Obviously, Arizona general manager Kevin Towers was expecting better results after signing McCarthy to a two-year, $15.5 million contract this offseason. The good news for Towers and the Diamondbacks is that McCarthy should start experiencing some success soon.
His 4.07 Fielding Independent Pitching (FIP)—an ERA estimator based on strikeout, walk and home run rates—is more than three runs below his ERA.
The reason for the discrepancy between his ERA and FIP is the fact that he's allowed a .387 batting average on balls in play (BABIP).
Batting average allowed on balls in play isn't entirely attributable to random luck, as some would suggest. Having good command should allow a pitcher to prevent hard contact, and thus gain more control over what happens when the ball is put in play.
That said, McCarthy should finish the season with a BABIP closer to his .288 career mark than the current monstrosity.
I watched McCarthy's last start against the San Francisco Giants, and he made plenty of location mistakes up in the zone that deserved to get hit hard. However, some regression to his career mean is certainly coming—particularly if he can start to drive the ball down in the zone more often.
When McCarthy pitched for Oakland, he consistently located the ball with good tilt in the lower half of the strike zone. He has the ability to get downward plane on his pitches because of his tremendous height (6'7"). That ability to pitch in the bottom half of the zone allowed him to prevent damage on contact with Oakland better than he has so far this season.
McCarthy can also get some control over what happens on balls in play by changing speeds more. Pitching is partly about upsetting the timing of hitters. That's something he didn't do a good job of against the Giants.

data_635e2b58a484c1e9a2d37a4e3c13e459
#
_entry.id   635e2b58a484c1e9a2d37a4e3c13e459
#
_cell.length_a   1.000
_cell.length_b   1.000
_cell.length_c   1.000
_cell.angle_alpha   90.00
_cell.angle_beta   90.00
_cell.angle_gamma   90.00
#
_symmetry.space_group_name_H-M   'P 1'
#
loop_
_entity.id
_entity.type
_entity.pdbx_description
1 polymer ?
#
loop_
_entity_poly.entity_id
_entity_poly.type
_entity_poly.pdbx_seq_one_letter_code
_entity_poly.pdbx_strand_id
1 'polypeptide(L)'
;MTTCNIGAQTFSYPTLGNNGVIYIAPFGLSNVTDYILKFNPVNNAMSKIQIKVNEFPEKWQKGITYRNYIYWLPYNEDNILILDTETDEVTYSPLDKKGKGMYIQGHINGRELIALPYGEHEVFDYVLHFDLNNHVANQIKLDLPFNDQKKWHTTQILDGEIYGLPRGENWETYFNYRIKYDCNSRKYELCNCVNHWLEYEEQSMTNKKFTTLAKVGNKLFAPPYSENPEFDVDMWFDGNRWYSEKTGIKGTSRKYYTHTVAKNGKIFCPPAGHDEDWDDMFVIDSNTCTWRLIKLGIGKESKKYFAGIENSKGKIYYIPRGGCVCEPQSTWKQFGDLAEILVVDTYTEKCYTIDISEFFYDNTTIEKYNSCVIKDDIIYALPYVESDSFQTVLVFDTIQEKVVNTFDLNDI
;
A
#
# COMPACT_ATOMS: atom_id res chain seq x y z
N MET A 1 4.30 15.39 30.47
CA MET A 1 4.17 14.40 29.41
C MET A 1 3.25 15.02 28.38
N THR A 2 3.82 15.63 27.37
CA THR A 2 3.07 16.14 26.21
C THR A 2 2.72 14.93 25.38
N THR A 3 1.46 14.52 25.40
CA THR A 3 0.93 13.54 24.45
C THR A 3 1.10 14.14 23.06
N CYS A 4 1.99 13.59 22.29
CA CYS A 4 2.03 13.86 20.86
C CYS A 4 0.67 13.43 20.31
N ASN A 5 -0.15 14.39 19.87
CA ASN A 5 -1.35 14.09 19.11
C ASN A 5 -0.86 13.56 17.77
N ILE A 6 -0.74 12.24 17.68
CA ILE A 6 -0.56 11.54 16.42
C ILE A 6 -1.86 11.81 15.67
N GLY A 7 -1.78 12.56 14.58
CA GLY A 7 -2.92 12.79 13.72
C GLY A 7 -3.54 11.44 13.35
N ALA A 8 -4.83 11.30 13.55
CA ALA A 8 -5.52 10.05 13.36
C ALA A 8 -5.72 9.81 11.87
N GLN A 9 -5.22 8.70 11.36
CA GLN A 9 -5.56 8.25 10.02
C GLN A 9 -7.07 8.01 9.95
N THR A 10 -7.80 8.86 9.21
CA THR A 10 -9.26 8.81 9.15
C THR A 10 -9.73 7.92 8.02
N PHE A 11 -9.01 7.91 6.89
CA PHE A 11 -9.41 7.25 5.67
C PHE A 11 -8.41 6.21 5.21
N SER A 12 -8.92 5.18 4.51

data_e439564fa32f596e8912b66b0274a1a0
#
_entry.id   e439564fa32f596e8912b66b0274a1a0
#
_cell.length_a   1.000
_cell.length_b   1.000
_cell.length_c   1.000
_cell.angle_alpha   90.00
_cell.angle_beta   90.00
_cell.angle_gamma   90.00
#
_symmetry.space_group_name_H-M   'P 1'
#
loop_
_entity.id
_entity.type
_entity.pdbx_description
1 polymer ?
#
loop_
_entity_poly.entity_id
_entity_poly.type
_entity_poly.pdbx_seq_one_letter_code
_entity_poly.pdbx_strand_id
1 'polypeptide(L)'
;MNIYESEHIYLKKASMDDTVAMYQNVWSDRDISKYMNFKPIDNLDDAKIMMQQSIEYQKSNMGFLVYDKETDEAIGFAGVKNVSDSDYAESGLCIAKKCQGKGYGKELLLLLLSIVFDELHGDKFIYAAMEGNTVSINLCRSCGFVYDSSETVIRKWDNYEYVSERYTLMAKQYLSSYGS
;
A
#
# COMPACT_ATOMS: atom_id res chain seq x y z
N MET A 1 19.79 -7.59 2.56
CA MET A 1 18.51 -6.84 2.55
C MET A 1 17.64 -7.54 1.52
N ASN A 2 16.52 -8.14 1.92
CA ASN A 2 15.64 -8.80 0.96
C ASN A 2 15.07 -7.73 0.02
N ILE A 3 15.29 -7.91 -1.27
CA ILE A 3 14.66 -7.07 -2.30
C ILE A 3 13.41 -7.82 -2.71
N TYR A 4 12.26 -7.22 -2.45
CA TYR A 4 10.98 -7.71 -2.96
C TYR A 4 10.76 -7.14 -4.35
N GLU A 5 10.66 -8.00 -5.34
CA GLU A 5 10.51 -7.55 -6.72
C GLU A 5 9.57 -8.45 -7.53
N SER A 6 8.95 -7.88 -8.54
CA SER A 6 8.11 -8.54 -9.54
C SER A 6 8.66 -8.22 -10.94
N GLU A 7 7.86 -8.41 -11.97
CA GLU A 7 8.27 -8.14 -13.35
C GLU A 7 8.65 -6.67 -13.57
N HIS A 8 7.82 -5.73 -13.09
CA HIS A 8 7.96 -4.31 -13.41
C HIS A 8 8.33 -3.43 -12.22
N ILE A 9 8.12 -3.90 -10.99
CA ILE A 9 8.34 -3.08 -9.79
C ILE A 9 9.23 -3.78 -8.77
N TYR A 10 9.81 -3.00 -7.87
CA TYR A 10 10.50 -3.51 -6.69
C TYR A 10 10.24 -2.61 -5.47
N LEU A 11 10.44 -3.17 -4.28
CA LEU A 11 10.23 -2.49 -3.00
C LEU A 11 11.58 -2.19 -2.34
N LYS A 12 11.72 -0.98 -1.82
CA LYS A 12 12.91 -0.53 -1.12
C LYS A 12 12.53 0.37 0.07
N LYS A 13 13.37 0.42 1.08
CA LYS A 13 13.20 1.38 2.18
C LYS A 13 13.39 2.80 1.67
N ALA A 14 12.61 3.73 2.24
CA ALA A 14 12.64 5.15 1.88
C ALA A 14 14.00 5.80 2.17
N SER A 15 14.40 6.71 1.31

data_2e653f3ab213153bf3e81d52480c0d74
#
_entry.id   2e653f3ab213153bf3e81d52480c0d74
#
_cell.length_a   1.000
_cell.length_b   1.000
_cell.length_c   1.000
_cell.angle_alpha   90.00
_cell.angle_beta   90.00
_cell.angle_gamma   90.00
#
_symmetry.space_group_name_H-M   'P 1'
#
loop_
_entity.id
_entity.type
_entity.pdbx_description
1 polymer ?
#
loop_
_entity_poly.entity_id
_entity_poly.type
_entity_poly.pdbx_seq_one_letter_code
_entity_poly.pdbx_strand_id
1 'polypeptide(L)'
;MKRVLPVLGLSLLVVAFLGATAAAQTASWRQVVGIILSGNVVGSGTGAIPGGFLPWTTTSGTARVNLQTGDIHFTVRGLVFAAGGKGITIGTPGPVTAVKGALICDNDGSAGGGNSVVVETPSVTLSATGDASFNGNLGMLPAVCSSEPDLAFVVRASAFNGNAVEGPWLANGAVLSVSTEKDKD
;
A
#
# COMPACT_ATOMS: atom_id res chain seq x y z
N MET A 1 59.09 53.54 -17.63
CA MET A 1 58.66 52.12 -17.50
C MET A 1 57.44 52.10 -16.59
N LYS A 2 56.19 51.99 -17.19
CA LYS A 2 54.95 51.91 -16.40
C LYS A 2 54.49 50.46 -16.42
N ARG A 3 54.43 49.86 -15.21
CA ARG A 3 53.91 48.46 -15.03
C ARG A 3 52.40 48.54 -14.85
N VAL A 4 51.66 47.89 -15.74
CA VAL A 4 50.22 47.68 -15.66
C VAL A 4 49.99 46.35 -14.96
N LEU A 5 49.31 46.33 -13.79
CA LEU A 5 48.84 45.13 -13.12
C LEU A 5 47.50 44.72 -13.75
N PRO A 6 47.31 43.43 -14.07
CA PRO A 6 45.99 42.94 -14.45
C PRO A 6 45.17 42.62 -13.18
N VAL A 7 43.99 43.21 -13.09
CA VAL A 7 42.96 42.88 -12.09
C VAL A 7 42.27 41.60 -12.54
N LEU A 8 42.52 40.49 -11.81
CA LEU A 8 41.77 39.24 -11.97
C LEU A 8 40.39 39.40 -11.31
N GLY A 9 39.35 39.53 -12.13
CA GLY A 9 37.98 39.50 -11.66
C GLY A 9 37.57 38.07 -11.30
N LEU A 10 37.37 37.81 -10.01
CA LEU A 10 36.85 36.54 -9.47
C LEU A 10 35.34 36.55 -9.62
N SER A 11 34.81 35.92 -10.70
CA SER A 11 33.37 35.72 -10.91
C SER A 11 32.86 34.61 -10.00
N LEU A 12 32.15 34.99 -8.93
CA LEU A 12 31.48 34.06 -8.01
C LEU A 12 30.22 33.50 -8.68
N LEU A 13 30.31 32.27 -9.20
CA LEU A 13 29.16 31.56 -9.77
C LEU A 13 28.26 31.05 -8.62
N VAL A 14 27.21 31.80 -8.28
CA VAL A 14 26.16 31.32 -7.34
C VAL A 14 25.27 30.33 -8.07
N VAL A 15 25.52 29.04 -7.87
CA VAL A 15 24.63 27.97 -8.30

He failed to change speeds and upset their timing. Watching his start, I wondered aloud why he wasn't throwing more offspeed stuff. McCarthy later confirmed that was an adjustment he needed to make sooner in the game.
According to the PitchFX data available at Brooks Baseball, McCarthy threw only four offspeed pitches in his start against the Giants. He threw 50 cutters, 33 sinkers, three curves and just one changeup.
His failure to change speeds allowed the Giants to sit on hard stuff all night. They took advantage with eight hits, four runs and two home runs off of McCarthy in his six innings of work.
It wasn't all negative for McCarthy against the Giants. He struck out six, walked only one and was in line for the win until the Arizona bullpen imploded.
He also showed a good understanding of how to attack the Giants' hitters. He shut Buster Posey down by busting him in with sinkers all night. He attacked Brandon Belt's weakness on the inside part of the plate with hard cutters in on his hands. He struck out the free-swinging Pablo Sandoval with an eye-high fastball.
Clearly, McCarthy understands how to pitch to the weaknesses of his opponents.
In his two seasons with Oakland, McCarthy put up a 3.29 ERA to earn his free-agent contract with Arizona. His stuff is just as good as it was with Oakland. In fact, his velocity is actually up a bit from last season.
His strikeout-to-walk ratio is also better so far this year than last season. His current walk rate is the fifth best in baseball.
The reality is that any pitcher can look bad over a six-start stretch. Matt Cain, Roy Halladay and Gio Gonzalez are with McCarthy at the bottom of the ERA leaderboard in 2013. When the season ends, all four of those pitchers should be much closer to the top, given their track records.
Based off his last start against the Giants, McCarthy will need to change speeds and get the ball down in the zone more to improve his ERA.
By season's end, his ERA should be well under 4.00. If that happens, Towers will be vindicated for his offseason investment.